"I speak with passion," says Nafees Fazal, former minister for Medical Education and Science and Technology, in Karnataka who likes to put her enthusiasm into seeing through issues to their logical end. "Even when I was a minister I used to speak just the same way," she adds while talking to Joyeeta Chakravorty on the practice of Islamic divorce law, 'triple talaq' that was raised by Prime Minister Narendra Modi as ruining the lives of Muslim women, and which the opposition parties said was no more than a political gimmick to consolidate the Hindu vote ahead of polls in the crucial state of Uttar Pradesh.
The triple talaq practice has been banned in more than 20 Muslim countries, including neighboring Pakistan and Bangladesh, but sadly a multitude of Indian Muslim women have been victims of the instant triple talaq practice. Recently, the Centre gave a thought to relooking the practice on gender equality issues.
Adding her voice to the recent debate Nafees Fazal spends her early eveningw ith Deccan Chronicle by pouring her heart out about Triple Talaq.
"Who gave the All India Muslim Personal Law Board (AIMPLB) the authority to decide about this issue? Just because a few NGOs registered themselves in 1972?" she asks, quite moved when told about the AIMPLB opposing any attempt at any kind of reform as they considered it an interference in religious matters.
"It is not in the constitutional framework of the Quran and Hadis. Sadly, it is now being misused to trample us, women," she says, miffed. One can see the botheration in her eyes and her tone.
"These advocates of triple talaq, these Mullahs and Maulavis have no clue of the havoc it is causing to the women who received triple talaq through whatsApp, emails, and phone calls. Have they forgotten that despite being permissible, 'Talaq' is the most hated word by Allah?" Ms Fazal said.
Women have been crying for change for years over this archaic law that leaves them helpless and for want of justice. "It is sad how our religion which is forward and liberal gets misinterpreted and distorted by a few.
It's used for vote banks but ends up trampling us, women," she says, as she scrolls down her laptop where she taps local, national international news and debates online, with the political acumen that brought her into politics in the first place.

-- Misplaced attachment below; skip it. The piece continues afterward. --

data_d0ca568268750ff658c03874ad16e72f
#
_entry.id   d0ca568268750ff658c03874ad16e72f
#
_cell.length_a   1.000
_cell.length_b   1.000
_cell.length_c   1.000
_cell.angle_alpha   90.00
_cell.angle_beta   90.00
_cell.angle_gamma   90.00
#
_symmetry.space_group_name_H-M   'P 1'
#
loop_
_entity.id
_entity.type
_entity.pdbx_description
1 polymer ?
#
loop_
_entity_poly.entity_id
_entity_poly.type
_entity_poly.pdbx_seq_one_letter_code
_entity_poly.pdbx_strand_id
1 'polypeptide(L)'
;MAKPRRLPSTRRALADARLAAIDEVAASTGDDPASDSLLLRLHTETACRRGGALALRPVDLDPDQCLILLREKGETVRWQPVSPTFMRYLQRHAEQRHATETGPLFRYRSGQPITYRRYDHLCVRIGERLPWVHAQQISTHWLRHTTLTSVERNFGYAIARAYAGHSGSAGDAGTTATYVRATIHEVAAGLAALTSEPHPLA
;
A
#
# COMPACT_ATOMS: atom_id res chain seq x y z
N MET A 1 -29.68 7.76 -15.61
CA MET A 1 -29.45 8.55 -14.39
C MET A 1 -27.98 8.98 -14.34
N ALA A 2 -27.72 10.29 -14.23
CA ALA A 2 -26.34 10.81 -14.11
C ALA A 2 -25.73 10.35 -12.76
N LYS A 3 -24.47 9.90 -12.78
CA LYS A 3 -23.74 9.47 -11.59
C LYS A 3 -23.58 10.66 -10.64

" Why not follow all the laws stated in Quran in toto? "she asks. "But they won't, as they are just using things to oppress women." "This is not religion. This is just another page from the book of patriarchy and power play in the name of religion," she says. The Ministry of Law and Justice recently in its affidavit, referred to constitutional principles like gender equality, secularism, international covenants, religious practices and marital law prevalent in various Islamic countries to drive home the point that the practice of triple talaq and polygamy needed to be adjudicated upon afresh by the apex court.
"Islam gives utmost importance to marriage and marital relations and has given nod to Talaq only in the worst situation that too after a long and lengthy process of reconciliation. There are chapters which explain at length about Talaq like in 'Surah Talaq' and also chapters which teach how husbands should treat their wives. None of which is followed," she says.
However, Nafeez is happy with the way women are fighting for the cause and discussing their plight with debates in the visual and print media. "The war has begun. Women are fighting and it should be appreciated that women are breaking the shackles of oppression. All we want is whatever equality is given in Quran. We want it!"